How has homework impacted your family? Please share your perspective.

5 Responses

  1. Being new to home schooling, it’s reassuring to see that it appears I’m on the right track. I have not been giving my child homework, other than to complete work she should have done while school “was in session.” The only other work I’ve assigned is to try and get some reading in on her own. My daughter suffers from ADHD and biploar disorder (I also believe she is dyslexic) and it was very disconcerting to realize that the school system had just been pushing her through. For a 7th grader, she is lacking in a lot of basic skills and I’ve been focusing on that. Although there are still some difficulties, I believe her attitude is changing. She said for the first time she understood things she was being taught. She lives with her two moms and I was not as involved as I should have been. I’m going to look at getting her tested for dyslexia and work on making learning something she can enjoy instead of dread. It’s only been a month and there are still some growing pains, but I believe we’re headed in the right direction. As they say, “baby steps.”

    1. Dear Ruben, Thank you for your response. You are definitely on the “right track.” It can also be a good idea to have your daughter set her own expectations of what she wants to and can (should) achieve in a day. Then she can track what she was able to get done. The sense of achievement, especially when she has taken a lead in this will be much greater. You are also right to have her go back to any areas where her foundational knowledge is missing because she was pushed through certain key learning. This will really help her once she is working on high school level work. This is the time to get those foundational skills in place.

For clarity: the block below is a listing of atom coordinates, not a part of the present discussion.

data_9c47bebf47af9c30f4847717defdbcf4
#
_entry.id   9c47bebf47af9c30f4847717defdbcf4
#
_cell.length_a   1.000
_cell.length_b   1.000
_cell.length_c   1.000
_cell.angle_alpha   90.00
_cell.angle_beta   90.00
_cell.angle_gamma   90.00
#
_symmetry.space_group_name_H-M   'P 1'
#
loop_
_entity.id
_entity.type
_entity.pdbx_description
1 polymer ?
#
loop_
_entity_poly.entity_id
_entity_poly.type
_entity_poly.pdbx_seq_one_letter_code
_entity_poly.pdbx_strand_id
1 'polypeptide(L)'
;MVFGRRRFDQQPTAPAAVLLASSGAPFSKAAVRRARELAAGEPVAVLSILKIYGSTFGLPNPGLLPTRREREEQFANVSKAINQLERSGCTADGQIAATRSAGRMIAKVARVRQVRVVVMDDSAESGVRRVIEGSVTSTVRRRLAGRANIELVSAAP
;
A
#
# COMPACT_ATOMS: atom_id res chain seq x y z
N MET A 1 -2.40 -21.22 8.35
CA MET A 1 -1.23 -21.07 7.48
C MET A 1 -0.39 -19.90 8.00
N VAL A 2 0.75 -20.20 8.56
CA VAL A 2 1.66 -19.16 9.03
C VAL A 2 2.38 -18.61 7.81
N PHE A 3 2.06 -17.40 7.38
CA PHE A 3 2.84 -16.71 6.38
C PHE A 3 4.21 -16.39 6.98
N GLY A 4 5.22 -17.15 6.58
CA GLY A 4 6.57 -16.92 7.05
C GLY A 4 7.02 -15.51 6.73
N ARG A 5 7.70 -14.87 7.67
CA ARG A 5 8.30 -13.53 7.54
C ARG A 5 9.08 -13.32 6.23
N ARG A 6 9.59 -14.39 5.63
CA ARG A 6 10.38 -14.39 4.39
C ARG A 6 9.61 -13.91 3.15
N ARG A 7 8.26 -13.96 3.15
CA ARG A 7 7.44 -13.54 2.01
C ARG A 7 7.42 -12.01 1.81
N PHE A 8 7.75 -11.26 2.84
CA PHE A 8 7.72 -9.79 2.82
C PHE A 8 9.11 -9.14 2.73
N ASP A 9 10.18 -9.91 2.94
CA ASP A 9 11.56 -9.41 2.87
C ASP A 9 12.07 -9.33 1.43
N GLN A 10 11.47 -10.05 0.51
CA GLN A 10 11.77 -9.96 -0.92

A recommended resource for you as you continue your reading may be the ADHD magazine. There is a lot of really useful material in this magazine which is free online!

      Let us know if we can help you with anything else.

      – Bev Munday, Director of Education

  2. My daughter is naturally inquisitive , as all kids. She use to attend a school which nurtured their curiosity, not control it by asigning homework. Instead, they would encourage them to play. They would actually tell the kids “your homework is to play”. Their only request was to abstain from video games and television. As they got older and learned how to read and write they were told to bring in questions or comments about their experiences with whatever task they chose to get involved with. Text books where used by high schoolers but was not the only source.